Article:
taxesProperty Tax Assistance

Residence Homestead Exemption Frequently Asked Questions


Do I, as a homeowner, get a tax break from property taxes?

You may apply for homestead exemptions on your principal residence. Homestead exemptions remove part of your home's value from taxation, so they lower your taxes.

For example, your home is appraised at $100,000, and you qualify for a $25,000 exemption (this is the amount mandated for school districts), you will pay school taxes on the home as if it was worth only $75,000. Taxing units have the option to offer a separate exemption of up to 20 percent of the total value.

Do all homes qualify for homestead exemptions?

No, only a homeowner's principal residence qualifies. To qualify, a home must meet the definition of a residence homestead: The home's owner must be an individual (for example: not a corporation or other business entity) and use the home as his or her principal residence on Jan. 1 of the tax year. An age 65 or older or disabled exemption is effective as of Jan. 1 of the tax year the applicant qualifies for the homestead and applies to the entire tax year.

What is a homestead?

A homestead can be a separate structure, condominium or a manufactured home located on owned or leased land, as long as the individual living in the home owns it. A homestead can include up to 20 acres, if the land is owned by the homeowner and used for a purpose related to the residential use of the homestead.

What homestead exemptions are available?

There are several types of exemptions you may receive.

  • School taxes: All residence homestead owners are allowed a $25,000 homestead exemption from their home's value for school taxes.
  • County taxes: If a county collects a special tax for farm-to-market roads or flood control, a residence homestead is allowed to receive a $3,000 exemption for this tax. If the county grants an optional exemption for homeowners age 65 or older or disabled, the owners will receive only the local-option exemption.
  • Age 65 or older and disabled exemptions: Individuals age 65 or older or disabled residence homestead owners qualify for a $10,000 homestead exemption for school taxes, in addition to the $25,000 exemption for all homeowners. If the owner qualifies for both the $10,000 exemption for age 65 or older homeowners and the $10,000 exemption for disabled homeowners, the owner must choose one or the other for school taxes. The owner cannot receive both exemptions.
  • Optional percentage exemptions: Any taxing unit, including a city, county, school, or special district, may offer an exemption of up to 20 percent of a home's value. But, no matter what the percentage is, the amount of an optional exemption cannot be less than $5,000. Each taxing unit decides if it will offer the exemption and at what percentage. This percentage exemption is added to any other home exemption for which an owner qualifies. The taxing unit must decide before July 1 of the tax year to offer this exemption.
  • Optional age 65 or older or disabled exemptions: Any taxing unit may offer an additional exemption amount of at least $3,000 for taxpayers age 65 or older and/or disabled.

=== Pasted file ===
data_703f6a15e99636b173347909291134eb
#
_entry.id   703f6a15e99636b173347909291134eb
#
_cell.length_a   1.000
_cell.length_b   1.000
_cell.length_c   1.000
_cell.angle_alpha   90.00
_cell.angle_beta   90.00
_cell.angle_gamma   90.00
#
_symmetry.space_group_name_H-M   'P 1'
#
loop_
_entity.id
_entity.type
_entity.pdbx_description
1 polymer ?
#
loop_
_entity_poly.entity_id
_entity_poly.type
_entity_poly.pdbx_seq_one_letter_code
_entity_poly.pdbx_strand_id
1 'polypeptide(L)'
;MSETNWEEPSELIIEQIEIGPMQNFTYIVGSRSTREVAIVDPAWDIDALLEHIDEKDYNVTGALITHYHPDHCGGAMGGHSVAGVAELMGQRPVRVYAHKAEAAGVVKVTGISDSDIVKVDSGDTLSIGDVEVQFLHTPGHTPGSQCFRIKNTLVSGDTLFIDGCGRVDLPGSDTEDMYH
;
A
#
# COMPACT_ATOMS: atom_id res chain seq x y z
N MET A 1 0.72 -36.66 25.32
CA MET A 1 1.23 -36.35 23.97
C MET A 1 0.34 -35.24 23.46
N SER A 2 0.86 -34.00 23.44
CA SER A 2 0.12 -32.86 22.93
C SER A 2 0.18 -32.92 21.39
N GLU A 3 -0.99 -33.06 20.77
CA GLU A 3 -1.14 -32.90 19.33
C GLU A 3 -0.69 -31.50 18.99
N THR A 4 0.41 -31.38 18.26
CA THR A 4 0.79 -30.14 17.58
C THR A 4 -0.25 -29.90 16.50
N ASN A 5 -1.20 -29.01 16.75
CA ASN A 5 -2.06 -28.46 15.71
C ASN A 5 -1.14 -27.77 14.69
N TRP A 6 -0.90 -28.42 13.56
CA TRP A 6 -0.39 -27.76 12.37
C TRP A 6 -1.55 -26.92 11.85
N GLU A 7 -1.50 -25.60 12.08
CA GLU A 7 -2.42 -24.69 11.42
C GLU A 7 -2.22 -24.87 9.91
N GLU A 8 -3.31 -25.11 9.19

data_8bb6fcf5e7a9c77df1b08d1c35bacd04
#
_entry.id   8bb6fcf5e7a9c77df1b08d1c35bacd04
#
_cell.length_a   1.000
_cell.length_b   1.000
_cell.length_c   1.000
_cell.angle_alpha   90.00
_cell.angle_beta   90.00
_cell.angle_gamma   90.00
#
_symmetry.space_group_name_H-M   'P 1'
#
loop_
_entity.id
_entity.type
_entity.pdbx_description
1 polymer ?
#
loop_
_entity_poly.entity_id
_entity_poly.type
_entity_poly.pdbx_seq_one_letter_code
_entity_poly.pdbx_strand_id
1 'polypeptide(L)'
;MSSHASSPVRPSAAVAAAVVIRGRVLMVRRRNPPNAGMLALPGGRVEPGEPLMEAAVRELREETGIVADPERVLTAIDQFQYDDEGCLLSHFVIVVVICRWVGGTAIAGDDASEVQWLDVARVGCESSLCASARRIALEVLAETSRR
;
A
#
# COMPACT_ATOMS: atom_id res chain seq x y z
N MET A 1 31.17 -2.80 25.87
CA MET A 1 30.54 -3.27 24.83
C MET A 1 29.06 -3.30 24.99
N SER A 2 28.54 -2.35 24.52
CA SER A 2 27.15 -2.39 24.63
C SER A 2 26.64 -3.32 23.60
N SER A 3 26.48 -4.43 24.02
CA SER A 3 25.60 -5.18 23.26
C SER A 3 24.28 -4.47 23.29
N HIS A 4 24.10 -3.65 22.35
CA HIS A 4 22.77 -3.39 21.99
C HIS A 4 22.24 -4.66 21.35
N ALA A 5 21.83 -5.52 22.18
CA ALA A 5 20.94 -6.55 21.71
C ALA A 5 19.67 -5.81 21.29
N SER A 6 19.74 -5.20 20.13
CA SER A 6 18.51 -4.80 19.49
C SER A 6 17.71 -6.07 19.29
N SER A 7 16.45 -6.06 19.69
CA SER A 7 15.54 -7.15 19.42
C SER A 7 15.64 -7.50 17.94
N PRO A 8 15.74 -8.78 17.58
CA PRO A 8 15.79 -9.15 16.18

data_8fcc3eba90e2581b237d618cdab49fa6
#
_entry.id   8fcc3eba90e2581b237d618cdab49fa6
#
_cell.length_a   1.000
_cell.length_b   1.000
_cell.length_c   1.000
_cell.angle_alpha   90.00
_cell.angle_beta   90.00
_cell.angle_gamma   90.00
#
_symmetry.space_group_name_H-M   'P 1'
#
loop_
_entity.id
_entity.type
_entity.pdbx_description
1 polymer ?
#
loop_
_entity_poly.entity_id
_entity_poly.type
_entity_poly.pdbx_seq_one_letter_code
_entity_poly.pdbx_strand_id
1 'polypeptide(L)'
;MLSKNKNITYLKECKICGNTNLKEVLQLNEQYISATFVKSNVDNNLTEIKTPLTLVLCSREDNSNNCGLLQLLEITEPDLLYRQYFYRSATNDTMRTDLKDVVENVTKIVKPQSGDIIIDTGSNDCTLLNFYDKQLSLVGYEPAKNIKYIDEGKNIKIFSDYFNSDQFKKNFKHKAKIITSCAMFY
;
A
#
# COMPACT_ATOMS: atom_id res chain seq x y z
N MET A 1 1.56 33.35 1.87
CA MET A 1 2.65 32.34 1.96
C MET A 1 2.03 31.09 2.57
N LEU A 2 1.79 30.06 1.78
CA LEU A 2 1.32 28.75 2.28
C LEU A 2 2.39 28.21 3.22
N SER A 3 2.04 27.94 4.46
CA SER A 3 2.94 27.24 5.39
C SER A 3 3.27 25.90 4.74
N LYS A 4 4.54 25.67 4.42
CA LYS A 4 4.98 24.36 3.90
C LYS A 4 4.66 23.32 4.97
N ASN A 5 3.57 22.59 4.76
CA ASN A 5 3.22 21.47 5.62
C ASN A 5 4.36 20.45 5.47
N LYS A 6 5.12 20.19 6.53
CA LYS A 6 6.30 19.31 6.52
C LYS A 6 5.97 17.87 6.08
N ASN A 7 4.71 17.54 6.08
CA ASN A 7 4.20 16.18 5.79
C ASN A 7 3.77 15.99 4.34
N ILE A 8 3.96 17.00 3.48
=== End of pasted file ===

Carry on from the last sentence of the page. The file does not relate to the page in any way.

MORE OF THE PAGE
How do I get a general $25,000 homestead exemption?

For the $25,000 general homestead exemption, you may submit an Application for Residential Homestead Exemption (PDF) and supporting documentation, with the appraisal district where the property is located. Once you receive the exemption, you do not need to reapply unless the chief appraiser sends you a new application. In that case, you must file the new application. If you should move or your qualification ends, you must inform the appraisal district in writing before the next May 1st. A list of appraisal district addresses and phone numbers is available online.

What is the deadline for filing for a homestead exemption?

The completed application and required documentation are due no later than April 30 of the tax year for which you are applying. A late homestead exemption application, however, may be filed up to two years after the delinquency date, which is usually Feb. 1.

May I continue to receive the residence homestead exemption on my home if I move away temporarily?

If you temporarily move away from your home, you may continue to receive the exemption if you do not establish a principal residence elsewhere, you intend to return to the home, and you are away less than two years. You may continue to receive the exemption if you do not occupy the residence for more than two years only if you are in military service serving inside or outside of the United States or live in a facility providing services related to health, infirmity or aging.

If I live in a home that has multiple owners, can I qualify for the residence homestead exemption on the home?

If you are not the sole owner of the property to which the homestead exemption applies, one of these ownership situations may apply.

  • If a married couple qualifies their property for residence homestead exemption, the spouses are treated as community property owners with 100 percent ownership for each spouse.
  • If you inherited property, you may be eligible as an heir property owner to be considered the sole owner for the residence homestead exemption.
  • If you have partial ownership but are not married or did not inherit property, the exemption amount is based on the interest you own.

For example, if you own a 50 percent interest in a homestead, you will receive only one-half, or $12,500, of a $25,000 homestead offered by a school district.

Contact your local appraisal district for more information regarding your eligibility.